On legal guardianship: An exploratory assessment of knowledge, attitudes and practices of resident physicians
Clinicians encounter patients under legal guardianship. We aimed to assess the knowledge, attitudes and practices (KAP) on legal guardianship in residents.
A KAP pilot survey about legal guardianship was developed by an interdisciplinary medicine-law-public health team and was distributed via institutional email to internal medicine, psychiatry, and neurology residents in a single academic institution.
Of the 172 invited residents, 105 (61%) responded and 102 surveys were included in the final analysis. Most respondents (58% women; internal medicine 73%, neurology 15%, psychiatry 12%) had attended 42 medical schools from 16 countries and had heard about guardianship (88%), but only 23% reported having received training on guardianship during medical school or residency. The vast majority (97%) understood the intended benefit of guardianship, but only 22.5% reported knowing that guardianship removed an individual’s decision-making rights. Nearly half (47%) of respondents reported never having asked for documentation to prove that an individual was a patient’s guardian, and only 15% expected to see a court order as proof of guardianship status.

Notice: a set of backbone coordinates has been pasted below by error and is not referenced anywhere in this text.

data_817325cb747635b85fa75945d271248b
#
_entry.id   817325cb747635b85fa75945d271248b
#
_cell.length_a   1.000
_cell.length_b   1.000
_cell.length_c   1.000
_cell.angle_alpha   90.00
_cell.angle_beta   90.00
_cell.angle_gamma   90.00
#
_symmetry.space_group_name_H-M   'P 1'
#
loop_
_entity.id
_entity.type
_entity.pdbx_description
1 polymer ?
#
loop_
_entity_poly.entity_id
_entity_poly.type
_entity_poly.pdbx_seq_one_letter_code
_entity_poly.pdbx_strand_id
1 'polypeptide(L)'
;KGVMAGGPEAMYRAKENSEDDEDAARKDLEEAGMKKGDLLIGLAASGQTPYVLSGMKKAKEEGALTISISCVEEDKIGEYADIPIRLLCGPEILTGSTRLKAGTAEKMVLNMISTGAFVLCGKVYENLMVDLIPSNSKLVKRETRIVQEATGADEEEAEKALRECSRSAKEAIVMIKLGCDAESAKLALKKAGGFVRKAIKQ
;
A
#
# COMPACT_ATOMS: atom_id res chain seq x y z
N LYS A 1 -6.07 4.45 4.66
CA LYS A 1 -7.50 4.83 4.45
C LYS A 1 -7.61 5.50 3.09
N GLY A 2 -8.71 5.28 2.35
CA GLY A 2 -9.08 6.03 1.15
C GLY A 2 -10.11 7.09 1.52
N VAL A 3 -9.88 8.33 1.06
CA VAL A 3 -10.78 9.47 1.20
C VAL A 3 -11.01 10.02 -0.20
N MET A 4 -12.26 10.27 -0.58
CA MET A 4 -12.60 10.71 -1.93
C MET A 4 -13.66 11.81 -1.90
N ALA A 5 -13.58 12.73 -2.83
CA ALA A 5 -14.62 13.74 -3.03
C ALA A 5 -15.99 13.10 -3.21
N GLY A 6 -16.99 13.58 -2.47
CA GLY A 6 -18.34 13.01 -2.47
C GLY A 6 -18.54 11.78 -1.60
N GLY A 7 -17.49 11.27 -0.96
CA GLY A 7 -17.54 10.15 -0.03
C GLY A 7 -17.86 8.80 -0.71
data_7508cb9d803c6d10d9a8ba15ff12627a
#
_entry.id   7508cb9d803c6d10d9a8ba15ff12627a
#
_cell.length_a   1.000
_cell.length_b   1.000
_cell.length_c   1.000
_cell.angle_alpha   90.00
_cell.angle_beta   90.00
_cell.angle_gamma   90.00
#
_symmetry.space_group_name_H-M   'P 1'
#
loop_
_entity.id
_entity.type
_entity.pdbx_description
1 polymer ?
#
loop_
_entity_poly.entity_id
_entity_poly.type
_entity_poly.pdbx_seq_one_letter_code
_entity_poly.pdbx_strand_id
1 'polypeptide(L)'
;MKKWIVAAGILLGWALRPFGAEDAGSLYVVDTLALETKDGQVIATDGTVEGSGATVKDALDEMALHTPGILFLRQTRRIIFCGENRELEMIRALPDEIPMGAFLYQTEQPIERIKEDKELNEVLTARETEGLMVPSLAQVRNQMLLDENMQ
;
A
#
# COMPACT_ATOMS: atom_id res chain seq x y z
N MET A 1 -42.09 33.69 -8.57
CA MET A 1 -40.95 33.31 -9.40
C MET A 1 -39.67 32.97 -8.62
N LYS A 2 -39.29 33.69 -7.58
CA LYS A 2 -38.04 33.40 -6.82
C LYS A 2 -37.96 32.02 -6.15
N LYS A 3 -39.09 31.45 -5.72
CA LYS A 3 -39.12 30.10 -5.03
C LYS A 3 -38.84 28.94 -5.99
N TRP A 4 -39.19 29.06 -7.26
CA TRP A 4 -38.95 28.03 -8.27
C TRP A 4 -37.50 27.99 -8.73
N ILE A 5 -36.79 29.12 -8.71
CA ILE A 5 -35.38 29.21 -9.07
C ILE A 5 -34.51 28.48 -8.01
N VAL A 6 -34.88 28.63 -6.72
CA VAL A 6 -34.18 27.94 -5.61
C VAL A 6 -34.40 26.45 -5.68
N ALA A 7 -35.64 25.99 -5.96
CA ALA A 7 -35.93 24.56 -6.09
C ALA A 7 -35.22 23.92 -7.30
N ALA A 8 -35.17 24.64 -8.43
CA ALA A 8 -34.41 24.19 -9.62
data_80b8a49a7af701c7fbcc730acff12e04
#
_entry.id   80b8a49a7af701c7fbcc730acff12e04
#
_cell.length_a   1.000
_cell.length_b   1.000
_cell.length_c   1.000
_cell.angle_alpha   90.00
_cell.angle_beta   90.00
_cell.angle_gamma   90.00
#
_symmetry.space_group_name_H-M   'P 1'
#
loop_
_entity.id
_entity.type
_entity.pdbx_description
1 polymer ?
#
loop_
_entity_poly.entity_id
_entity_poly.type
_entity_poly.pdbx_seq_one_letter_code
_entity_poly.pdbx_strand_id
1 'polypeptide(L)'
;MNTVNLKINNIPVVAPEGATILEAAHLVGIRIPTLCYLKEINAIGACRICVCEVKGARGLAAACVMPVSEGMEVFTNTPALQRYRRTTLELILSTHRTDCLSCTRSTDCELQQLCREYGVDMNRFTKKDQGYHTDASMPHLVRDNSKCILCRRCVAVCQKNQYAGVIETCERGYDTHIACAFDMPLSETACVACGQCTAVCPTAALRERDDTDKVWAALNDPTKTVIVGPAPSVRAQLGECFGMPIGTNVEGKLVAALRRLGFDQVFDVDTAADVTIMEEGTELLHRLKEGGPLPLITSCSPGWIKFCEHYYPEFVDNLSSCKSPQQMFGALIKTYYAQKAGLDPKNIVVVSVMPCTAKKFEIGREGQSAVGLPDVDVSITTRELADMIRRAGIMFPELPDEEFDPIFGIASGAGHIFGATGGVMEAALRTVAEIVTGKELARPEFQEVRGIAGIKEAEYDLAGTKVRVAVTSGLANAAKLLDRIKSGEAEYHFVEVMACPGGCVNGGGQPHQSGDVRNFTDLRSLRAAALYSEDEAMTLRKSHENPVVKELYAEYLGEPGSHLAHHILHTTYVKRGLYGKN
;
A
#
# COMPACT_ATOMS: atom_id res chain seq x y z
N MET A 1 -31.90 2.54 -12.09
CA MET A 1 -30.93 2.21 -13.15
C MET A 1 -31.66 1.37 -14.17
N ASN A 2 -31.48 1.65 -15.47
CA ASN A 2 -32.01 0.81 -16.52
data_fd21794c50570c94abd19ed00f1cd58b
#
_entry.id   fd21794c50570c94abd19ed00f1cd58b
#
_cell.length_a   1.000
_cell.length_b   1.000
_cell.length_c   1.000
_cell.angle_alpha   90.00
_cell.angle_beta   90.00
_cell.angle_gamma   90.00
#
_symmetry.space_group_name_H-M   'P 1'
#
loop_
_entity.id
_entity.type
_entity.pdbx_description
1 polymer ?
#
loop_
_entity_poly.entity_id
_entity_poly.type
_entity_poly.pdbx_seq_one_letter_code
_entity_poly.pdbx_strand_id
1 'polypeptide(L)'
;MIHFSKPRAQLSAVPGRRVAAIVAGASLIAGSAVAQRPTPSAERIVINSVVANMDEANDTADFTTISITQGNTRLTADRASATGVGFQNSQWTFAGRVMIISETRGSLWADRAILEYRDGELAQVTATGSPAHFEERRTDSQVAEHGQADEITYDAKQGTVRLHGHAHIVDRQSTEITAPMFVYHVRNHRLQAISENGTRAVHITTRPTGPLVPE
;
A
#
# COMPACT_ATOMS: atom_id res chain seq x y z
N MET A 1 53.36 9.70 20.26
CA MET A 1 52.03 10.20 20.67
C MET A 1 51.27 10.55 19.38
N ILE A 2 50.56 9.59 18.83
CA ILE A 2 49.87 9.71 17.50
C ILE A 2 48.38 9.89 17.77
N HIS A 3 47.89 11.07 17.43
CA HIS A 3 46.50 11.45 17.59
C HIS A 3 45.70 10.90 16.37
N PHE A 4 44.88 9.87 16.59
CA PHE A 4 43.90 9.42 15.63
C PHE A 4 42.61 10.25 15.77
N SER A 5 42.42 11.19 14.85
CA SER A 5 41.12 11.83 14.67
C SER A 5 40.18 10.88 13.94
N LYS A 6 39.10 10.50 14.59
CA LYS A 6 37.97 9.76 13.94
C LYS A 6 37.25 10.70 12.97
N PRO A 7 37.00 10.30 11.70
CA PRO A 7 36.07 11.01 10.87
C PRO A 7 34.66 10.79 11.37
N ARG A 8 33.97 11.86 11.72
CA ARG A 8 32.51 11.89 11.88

Although most residents intuitively understood the intended benefit of guardianship, they did not understand its full implications for clinical practice. Training interventions are warranted.